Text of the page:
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On March 8, 1951, chubby Martha Beck took her final steps to the death room at the famed Sing Sing Prison up the river from New York.
She was only 30 years old but unafraid of what awaited her.
Before her executioner flipped the switch on the electric chair, Beck offered an emotional homage to love and romance.
“My story is a love story. But only those tortured by love can know what I mean… Imprisonment in the Death House has only strengthened my feeling for Raymond…,” Beck told reporters.
She was referring to Raymond Fernandez, an oily lothario who had charmed Martha into murder. On the banks of the Hudson River, he wanted the world to know he felt the same.
“I wanna shout it out; I love Martha! What do the public know about love?” Fernandez said.
Beck was born in tiny Milton in the Florida Panhandle. She was overweight and puberty came early for the troubled girl who ran away and joined the circus.
Beck finished school and got her nursing diploma but had difficulty landing a job due to her weight.
However, with the Second World War raging, she got hired at a California U.S. Army hospital.
Promiscuous Martha became pregnant and returned to Florida. Not long after giving birth, she became pregnant again by a bus driver named Alfred Beck whom she would marry and just as quickly divorce.
She also got a job at the Pensacola Children’s Hospital where she was considered a “very good nurse.”
Off hours, her escape was romance magazines, novels and saccharine tales on the silver screen. That’s when Raymond Fernandez answered her ad in Mother Dinene’s Family Club for Lonely Hearts.
Six years older than Martha, Fernandez believed voodoo and black magic gave him extraordinary power over women. And he confessed to Martha his criminal schemes, fleecing lonely women and then getting rid of the witnesses.
Martha would do anything for Raymond.
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Here’s the deal: Martha would pose as Raymond’s sister, it would look respectable. The problem was that when Raymond’s romantic machinations were in play, she would become extremely jealous and violent.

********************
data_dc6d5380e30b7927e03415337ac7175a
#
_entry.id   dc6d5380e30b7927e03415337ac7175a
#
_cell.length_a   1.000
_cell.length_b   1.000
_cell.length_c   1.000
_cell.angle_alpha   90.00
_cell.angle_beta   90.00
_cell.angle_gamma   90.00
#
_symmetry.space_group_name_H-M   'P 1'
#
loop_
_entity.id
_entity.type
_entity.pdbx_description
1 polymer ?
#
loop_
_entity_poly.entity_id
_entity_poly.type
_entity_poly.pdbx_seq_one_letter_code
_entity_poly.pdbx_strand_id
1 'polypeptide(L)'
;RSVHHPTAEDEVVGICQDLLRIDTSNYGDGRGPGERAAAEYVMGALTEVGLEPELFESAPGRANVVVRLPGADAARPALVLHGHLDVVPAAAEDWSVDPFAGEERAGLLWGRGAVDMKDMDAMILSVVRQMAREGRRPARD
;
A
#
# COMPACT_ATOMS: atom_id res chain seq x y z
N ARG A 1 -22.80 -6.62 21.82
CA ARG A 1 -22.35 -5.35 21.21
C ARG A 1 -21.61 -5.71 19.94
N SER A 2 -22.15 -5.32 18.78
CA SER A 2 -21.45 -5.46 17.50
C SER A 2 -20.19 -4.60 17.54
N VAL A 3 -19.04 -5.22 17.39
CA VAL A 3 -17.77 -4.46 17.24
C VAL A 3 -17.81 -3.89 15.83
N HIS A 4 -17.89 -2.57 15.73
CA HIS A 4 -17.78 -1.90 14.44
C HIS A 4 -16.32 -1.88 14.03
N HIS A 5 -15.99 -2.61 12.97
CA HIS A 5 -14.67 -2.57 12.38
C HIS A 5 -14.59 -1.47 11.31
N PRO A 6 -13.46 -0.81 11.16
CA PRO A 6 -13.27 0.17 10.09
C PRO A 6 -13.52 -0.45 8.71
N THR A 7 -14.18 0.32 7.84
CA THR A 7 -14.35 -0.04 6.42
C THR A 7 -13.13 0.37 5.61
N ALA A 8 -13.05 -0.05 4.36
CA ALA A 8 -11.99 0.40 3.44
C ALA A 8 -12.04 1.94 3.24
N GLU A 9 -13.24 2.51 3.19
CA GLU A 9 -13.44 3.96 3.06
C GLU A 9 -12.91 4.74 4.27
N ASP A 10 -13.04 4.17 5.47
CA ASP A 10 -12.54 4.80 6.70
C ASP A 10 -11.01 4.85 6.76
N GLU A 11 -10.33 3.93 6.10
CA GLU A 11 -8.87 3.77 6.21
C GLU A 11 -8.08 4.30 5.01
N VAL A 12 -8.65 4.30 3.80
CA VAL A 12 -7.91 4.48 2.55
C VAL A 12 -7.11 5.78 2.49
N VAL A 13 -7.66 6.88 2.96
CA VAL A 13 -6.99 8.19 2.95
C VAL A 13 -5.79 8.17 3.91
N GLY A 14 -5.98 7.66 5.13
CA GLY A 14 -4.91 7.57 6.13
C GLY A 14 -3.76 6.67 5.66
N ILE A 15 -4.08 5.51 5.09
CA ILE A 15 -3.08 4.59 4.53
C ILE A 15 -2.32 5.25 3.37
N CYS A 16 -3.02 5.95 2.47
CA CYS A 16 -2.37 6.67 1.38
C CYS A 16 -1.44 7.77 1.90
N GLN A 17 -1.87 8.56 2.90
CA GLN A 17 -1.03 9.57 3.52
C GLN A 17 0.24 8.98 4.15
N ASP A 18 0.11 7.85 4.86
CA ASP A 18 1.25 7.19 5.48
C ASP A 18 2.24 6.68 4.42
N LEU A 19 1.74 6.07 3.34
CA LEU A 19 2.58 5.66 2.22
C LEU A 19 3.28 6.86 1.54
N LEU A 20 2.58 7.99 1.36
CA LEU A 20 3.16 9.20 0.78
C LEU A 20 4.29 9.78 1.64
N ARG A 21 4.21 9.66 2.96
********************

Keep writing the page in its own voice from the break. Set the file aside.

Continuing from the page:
The first to die was widow Janet Fay, 66, in 1949. When Beck caught Fay and Fernandez in the sack, she pulverized her love rival’s skull with a hammer. Her lover strangled the woman.
Now, New York was too hot and the pair went on the road to a suburb of Grand Rapids, Mich.
There, they met widow Delphine Downing, a 28-year-old mother of a toddler. Downing was drugged and then the panicked pair shot her in the head. Her child? Martha drowned the crying baby in the bathtub.
Instead of getting out of Dodge, the pair stuck around a few days after the double murder – bad move.
On March 1, 1949, cops showed up, looked around and arrested the lovebirds.
Investigators around the country liked the couple for a slew of murders, possibly as many as 17. In fact, Fernandez had murdered a previous hearts victim, Jane Lucilla Thompson, in Spain in 1946.
Resigned to their fate, the pair told Michigan detectives a lurid tale of sex, deception and murder. The Grand Rapids DA assured the pair they would not be turned over to salivating New York homicide detectives.
A return trip to New York meant death in the electric chair at Sing Sing. But New York Gov. Thomas Dewey managed to wangle that return trip for the pair.
Already, the New York tabloids were calling the femme fatale “fat,” “simpering,” “Big Martha,” “a 200-pound figure of wrath,” “the giggling divorcee,” “unattractive,” “a weird woman,” and worse.
The trial was moved to The Bronx and the evidence presented by prosecutors was staggering. Seventeen homicides in all but the pair were only tried for the Janet Fay murder.
When Fernandez took the stand, he claimed his Michigan confession was bogus.
“All my statements were made for the purpose of helping Martha,” he said. “I love her. It couldn’t be anything else.”
Now, it was Martha’s turn to take the stand, finally ending weeks of speculation by the Daily News, New York Post and Daily Mirror. Would she throw Fernandez under the bus?
“Raymond got quite a kick out of the photographs of some of the old hags who write to him and expected him to correspond with them,” she said. “We loved each other and I consider it absolutely sacred… You referred to the lovemaking as abnormal but for the love I had for Fernandez, nothing is abnormal!”
She added: “A request from Mr. Fernandez to me is a command. I loved him enough to do anything he asked me to!”
On Aug. 22, 1949, a scorcher in the Big Apple, the Lonely Hearts Killers were found guilty. The sentence was death. On death row, the melodrama continued until the bitter end.
The night the couple died in the chair – he went first – was a grand slam. Two low-rent killers were also slated to die for murdering an airline clerk.
On death day, Fernandez said: “The news brought to me that Martha loves me is the best I’ve had in years. Now I’m ready to die!” he said. “So tonight I’ll die like a man!”
He was carried to the green room screaming.
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